An authority in photojournalism, Raghu Rai, the honorary Presidential 'Padmashree' awarded photographer from India is considered as one of the most eminent photographers. Having worked for The Statesman and also as the Photography Director of India Today, this once freelance photographer has thrice remained a part of jury of World Press Photo. Raghu Rai came into the profession of photography in 1965. In 1966, he became the photographer-in-chief of The Statesman where he worked until he joined the weekly magazine Sunday, in 1977. Raghu Rai has worked for India Today from 1982 to 1991. An institution in him, though majority of his works are in black and white, his artfulness in his colored photographs are evident. He is presently busy with the Indian music legends and books on Delhi and Varanasi.Raghu Rai was critically acclaimed for the cover story of National Geographic ‘Human Management of Wildlife in India’ in 1992. The famous magazines and newspapers where his works have been published include Time, GEO, The New York Times, Sunday Times, Life, Newsweek, The Independent, D Magazine, GQ, Vogue and the New Yorker. Other than these, Raghu Rai has exhibited his works London, Paris, New York, Hamburg, Prague, Tokyo, Zurich and Sydney. Renowned personalities like Mother Teresa and Indira Gandhi have found a place in the lens of RghuRai’s camera.Photojournalism in India got a new lease of life in the hands of Raghu Rai. He had captured the condition of those affected in the Bhopal Gas Tragedy in 1982, despite the fact of being infected by the deadly chemical out there. In 2002, Raghu Rai traveled to Bhopal for capturing the effects of the tragedy that continued among the people and the place even after 20 years. He has given most of his career in photographing his motherland India. Having visited places all over India including Delhi, Madhya Pradesh and Bihar, Raghu has some twenty books photographed on India in his kitty. He is also known for photographing the exiled people of Tibet in India.Henri Cartier Bresson, the legendary photographer selected Raghu Rai for Magnum Photos, a cooperative for photographers.
Raghu Rai: A Retrospective is at the Aicon Gallery, London W1, Friday 22 January to 20 Februar
Raghu Rai is one of India's greatest photographers. His famous images of India are usually optimistic and show a deep insight into the spiritual life of the sub-continent. He is known for his full and rich imagery of Kumbh Melas, Mother Theresa and the holy city of Varanasi, capturing transcendental moments deep within Indian society and religion. His photographs focus on the relationship of spirit and experience - they are, as he eloquently puts it, 'moments of substantive contact with the world'.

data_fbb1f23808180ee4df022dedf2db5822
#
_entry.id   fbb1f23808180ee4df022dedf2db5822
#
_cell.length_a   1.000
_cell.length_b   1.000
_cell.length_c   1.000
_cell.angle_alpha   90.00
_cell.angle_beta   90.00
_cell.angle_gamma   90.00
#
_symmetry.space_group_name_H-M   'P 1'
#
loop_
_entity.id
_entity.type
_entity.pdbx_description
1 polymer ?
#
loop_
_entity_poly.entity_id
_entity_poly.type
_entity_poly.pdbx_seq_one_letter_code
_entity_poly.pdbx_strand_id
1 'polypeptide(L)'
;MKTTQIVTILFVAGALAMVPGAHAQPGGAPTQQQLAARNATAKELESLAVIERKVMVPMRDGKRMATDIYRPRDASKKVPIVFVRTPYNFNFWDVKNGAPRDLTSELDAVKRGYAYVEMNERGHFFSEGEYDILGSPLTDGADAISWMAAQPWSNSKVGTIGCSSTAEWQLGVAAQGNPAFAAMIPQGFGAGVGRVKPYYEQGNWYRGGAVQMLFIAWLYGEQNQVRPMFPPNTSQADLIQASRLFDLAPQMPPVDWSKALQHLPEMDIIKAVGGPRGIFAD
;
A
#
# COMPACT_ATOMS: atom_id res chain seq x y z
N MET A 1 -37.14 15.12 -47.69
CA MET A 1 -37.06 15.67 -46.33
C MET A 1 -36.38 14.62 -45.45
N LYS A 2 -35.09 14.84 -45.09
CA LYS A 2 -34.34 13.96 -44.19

UgersenkiBaoli,Delhi It was in the centre of Delhi, a few minutes from Connaught Place. Named after Maharaja Ugersen, this baoli (well) is one of many that provided drinking water to Delhi. The emperors and kings took pains to ensure that people did not go thirsty in the scorching heat of the city. As I approached the steep old broken walls I stepped into a new space, that took me a few centuries away. Boys were diving 30-35 feet into the water below. The new skyscraper in the back formed a fitting backdrop encapsulating the Delhi of today. Modern India, merging with its ancient past.
"This was a God-sent moment. I don't remember the date but it was in the early '80s. I was coming down the steps after wrapping up the day's shoot for my book on Old Delhi and I saw this woman praying. Had I zoomed in on her then' this would not have been such a timeless photograph."
"This was a few days before Republic Day in 1990. I wanted a 'different' shot' something that could not be had from the stands on the big day. Luckily I found this shoeshine boy giving a finishing touch in a back lane near Central Secretariat."
The view from landlord Keshav Sharma's house, over the orchards of the clouded valley towards the Mashobra hills beyond FROM THE AUGUST 18 — AUGUST 25, 2003 ISSUE OF TIME MAGAZINE; POSTED MONDAY, AUGUST 11, 2003
The town of Mashobra lies covered in fog near the British hill station of Shimla in the Himalayan foothills FROM THE AUGUST 18 — AUGUST 25, 2003 ISSUE OF TIME MAGAZINE; POSTED MONDAY, AUGUST 11, 2003
Flower pots hang against an intensely blue sky outside Sharma's home in Mashobra FROM THE AUGUST 18 — AUGUST 25, 2003 ISSUE OF TIME MAGAZINE; POSTED MONDAY, AUGUST 11, 2003